Can You Eat To Make Yourself Happier, Seriously?

Doesn’t food make you happy? And, can you eat yourself happier? The short answer to both: Yes.

Research shows the gut-brain axis is a two-way link between our central nervous system (CNS) and the enteric nervous system (ENS). The food we eat affects our mental health, and our mental health affects the kind of food we choose to eat.

An upfront way to find this out is to note the energy boost you get after eating. And on the other hand, you might want to remember a time you skipped a major meal of the day, and it spoiled your whole day by keeping you energy-sapped.

According to nutritional psychiatry, “you are what you eat.” This appears to be true because there is a connection between food and mood — the gut-brain axis.

So you see, our diet affects our state of mind. Read on to understand better the way that food can make you happy.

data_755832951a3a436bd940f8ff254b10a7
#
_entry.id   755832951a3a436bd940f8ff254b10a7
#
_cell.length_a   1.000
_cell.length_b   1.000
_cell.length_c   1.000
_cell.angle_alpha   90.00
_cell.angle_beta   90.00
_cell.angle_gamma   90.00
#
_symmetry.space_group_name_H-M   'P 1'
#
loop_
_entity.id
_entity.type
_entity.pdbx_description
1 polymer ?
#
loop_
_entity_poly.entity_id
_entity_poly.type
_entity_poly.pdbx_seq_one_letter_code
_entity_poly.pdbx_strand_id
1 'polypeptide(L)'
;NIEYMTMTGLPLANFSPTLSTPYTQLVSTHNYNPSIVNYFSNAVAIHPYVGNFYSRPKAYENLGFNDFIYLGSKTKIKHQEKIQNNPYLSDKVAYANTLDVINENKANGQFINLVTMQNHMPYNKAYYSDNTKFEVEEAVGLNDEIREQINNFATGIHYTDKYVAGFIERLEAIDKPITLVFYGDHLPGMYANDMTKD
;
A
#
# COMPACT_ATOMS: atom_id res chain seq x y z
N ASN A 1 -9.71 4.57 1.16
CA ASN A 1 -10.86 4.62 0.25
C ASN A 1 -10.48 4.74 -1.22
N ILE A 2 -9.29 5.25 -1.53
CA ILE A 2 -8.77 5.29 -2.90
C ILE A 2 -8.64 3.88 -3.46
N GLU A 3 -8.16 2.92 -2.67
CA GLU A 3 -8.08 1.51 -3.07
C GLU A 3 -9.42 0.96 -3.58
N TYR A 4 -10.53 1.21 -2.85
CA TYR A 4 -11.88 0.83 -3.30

can you eat yourself happier

What Is Nutritional Psychiatry

Nutritional psychiatry involves using diet to safeguard and improve your psychological well-being. In nutritional psychiatry, doctors use supplements and food as an alternative to medication to treat mental health.

It would be wise to note here that mental health does not include only mental diseases, like depression, schizophrenia, or bipolar disorder. Indeed, mental health includes our emotional, psychological, and social well-being.

According to the World Health Organization,

Mental health is a state of well-being in which every individual realizes his or her own potential, can cope with the normal stresses of life, can work productively and fruitfully, and is able to make a contribution to her or his community.

Ever heard of comfort food—the kind of high-carbohydrate food we tend to eat in times of emotional stress? This brain-gut axis helps us understand the connection between nutrition and disease.

Our vagus nerve connects the brain and gut through biochemical signals traveling between the digestive tract and the nervous system. The gut produces many neurotransmitters, like dopamine and serotonin, just like the brain.